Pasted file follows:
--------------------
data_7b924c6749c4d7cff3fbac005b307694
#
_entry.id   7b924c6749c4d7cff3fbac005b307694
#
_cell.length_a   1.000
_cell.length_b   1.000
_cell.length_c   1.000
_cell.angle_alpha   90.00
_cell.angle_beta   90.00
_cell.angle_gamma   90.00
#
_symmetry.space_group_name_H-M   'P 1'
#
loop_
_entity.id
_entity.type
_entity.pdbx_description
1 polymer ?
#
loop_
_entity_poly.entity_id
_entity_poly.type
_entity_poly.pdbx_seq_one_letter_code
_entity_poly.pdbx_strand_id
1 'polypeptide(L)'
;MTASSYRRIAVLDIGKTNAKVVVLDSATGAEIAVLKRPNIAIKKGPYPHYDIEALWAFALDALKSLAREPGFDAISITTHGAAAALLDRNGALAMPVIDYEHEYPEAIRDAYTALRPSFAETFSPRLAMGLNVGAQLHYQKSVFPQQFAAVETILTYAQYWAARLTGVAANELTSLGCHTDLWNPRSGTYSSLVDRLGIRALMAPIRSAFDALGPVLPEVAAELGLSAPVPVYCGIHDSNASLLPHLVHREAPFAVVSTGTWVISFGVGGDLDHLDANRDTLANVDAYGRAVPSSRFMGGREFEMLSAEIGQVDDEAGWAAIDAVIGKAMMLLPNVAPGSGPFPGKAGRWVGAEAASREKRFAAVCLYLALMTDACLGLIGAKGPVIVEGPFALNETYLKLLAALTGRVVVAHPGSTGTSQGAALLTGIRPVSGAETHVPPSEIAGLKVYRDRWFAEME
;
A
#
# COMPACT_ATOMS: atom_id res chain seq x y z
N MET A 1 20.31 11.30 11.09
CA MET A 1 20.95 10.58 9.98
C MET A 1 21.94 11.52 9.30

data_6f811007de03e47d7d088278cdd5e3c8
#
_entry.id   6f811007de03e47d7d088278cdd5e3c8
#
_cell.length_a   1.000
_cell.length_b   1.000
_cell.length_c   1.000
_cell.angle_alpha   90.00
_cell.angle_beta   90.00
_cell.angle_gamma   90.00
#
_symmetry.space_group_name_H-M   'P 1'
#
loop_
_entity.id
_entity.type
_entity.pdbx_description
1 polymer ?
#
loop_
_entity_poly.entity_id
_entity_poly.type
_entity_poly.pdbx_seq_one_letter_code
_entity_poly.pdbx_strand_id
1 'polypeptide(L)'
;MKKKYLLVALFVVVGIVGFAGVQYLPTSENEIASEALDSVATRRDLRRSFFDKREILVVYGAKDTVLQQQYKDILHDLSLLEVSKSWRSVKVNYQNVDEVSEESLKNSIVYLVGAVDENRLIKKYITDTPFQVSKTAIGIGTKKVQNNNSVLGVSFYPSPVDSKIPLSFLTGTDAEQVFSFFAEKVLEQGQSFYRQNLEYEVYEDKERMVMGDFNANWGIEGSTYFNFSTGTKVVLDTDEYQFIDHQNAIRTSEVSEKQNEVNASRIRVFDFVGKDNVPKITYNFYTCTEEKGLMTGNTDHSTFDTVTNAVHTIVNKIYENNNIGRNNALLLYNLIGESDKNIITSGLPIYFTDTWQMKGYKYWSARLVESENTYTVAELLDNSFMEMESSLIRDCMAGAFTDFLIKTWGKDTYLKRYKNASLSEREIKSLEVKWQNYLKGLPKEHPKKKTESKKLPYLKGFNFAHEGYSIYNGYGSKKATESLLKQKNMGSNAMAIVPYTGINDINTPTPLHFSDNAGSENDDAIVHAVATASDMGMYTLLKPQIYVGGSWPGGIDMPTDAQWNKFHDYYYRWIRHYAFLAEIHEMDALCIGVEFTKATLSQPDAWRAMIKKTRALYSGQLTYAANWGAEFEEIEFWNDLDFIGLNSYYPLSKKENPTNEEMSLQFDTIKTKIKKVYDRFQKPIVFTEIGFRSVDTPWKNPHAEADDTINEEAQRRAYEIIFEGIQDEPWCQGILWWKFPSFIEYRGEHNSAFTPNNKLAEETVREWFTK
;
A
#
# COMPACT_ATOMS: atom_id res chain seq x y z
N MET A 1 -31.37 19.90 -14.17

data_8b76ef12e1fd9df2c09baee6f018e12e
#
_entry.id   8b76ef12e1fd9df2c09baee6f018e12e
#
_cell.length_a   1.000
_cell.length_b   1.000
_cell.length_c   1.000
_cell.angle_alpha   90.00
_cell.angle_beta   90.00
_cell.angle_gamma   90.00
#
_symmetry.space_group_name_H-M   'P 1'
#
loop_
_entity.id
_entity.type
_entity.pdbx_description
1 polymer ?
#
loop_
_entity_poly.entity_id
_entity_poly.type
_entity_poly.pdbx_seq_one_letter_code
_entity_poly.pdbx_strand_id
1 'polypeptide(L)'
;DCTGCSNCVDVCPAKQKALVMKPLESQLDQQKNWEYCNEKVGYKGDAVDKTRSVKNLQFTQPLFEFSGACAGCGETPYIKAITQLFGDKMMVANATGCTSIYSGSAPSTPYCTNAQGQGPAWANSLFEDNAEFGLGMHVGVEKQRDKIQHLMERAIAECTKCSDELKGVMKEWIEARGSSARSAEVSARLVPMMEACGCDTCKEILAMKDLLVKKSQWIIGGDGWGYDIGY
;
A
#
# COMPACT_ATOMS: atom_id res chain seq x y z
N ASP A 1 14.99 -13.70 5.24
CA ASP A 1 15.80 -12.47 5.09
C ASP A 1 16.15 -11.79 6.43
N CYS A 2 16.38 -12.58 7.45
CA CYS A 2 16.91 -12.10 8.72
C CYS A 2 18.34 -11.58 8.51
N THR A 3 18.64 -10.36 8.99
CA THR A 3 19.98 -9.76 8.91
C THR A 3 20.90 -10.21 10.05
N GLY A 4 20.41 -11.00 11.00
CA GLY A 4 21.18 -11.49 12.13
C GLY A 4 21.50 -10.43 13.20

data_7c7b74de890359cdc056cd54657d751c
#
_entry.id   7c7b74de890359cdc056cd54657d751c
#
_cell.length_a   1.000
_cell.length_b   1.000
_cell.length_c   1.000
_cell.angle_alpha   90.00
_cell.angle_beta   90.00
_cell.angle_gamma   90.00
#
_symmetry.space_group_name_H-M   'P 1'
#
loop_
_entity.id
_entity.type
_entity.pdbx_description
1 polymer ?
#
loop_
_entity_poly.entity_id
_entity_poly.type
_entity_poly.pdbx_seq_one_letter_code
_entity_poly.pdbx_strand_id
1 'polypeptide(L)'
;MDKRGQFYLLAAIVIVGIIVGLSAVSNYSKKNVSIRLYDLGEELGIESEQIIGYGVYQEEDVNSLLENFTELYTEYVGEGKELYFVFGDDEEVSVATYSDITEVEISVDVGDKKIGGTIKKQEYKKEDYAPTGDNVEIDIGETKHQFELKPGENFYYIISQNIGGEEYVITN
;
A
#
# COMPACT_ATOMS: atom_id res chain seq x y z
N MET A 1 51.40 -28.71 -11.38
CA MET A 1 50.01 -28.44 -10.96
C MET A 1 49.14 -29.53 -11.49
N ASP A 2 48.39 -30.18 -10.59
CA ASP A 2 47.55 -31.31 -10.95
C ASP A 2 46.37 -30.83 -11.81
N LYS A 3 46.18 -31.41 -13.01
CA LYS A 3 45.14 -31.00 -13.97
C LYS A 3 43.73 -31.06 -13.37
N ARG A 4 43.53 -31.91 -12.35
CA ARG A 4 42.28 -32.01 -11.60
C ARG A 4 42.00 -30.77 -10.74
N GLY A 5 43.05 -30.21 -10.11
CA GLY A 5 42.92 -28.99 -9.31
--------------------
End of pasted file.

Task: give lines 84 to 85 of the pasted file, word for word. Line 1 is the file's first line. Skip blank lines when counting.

loop_
_entity_poly.entity_id